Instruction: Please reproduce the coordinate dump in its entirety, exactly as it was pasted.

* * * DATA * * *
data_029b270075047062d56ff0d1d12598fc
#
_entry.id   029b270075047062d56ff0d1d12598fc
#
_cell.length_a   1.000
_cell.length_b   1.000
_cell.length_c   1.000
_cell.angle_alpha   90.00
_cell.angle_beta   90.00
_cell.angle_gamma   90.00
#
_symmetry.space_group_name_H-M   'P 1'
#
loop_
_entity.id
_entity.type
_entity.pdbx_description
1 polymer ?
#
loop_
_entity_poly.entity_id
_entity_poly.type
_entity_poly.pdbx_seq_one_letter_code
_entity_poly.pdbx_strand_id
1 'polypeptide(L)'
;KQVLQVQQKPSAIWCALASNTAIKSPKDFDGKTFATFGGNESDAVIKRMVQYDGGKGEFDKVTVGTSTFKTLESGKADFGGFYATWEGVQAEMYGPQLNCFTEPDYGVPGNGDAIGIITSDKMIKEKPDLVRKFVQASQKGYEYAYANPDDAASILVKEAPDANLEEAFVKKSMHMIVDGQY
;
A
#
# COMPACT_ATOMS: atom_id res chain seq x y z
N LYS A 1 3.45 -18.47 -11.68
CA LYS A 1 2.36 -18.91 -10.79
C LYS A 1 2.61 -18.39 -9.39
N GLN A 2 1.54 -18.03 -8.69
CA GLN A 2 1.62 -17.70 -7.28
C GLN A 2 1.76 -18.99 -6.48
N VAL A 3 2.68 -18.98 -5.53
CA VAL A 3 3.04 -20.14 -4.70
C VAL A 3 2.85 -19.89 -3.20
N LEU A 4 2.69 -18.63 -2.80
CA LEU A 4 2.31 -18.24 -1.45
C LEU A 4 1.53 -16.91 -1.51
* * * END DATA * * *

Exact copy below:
data_029b270075047062d56ff0d1d12598fc
#
_entry.id   029b270075047062d56ff0d1d12598fc
#
_cell.length_a   1.000
_cell.length_b   1.000
_cell.length_c   1.000
_cell.angle_alpha   90.00
_cell.angle_beta   90.00
_cell.angle_gamma   90.00
#
_symmetry.space_group_name_H-M   'P 1'
#
loop_
_entity.id
_entity.type
_entity.pdbx_description
1 polymer ?
#
loop_
_entity_poly.entity_id
_entity_poly.type
_entity_poly.pdbx_seq_one_letter_code
_entity_poly.pdbx_strand_id
1 'polypeptide(L)'
;KQVLQVQQKPSAIWCALASNTAIKSPKDFDGKTFATFGGNESDAVIKRMVQYDGGKGEFDKVTVGTSTFKTLESGKADFGGFYATWEGVQAEMYGPQLNCFTEPDYGVPGNGDAIGIITSDKMIKEKPDLVRKFVQASQKGYEYAYANPDDAASILVKEAPDANLEEAFVKKSMHMIVDGQY
;
A
#
# COMPACT_ATOMS: atom_id res chain seq x y z
N LYS A 1 3.45 -18.47 -11.68
CA LYS A 1 2.36 -18.91 -10.79
C LYS A 1 2.61 -18.39 -9.39
N GLN A 2 1.54 -18.03 -8.69
CA GLN A 2 1.62 -17.70 -7.28
C GLN A 2 1.76 -18.99 -6.48
N VAL A 3 2.68 -18.98 -5.53
CA VAL A 3 3.04 -20.14 -4.70
C VAL A 3 2.85 -19.89 -3.20
N LEU A 4 2.69 -18.63 -2.80
CA LEU A 4 2.31 -18.24 -1.45
C LEU A 4 1.53 -16.91 -1.51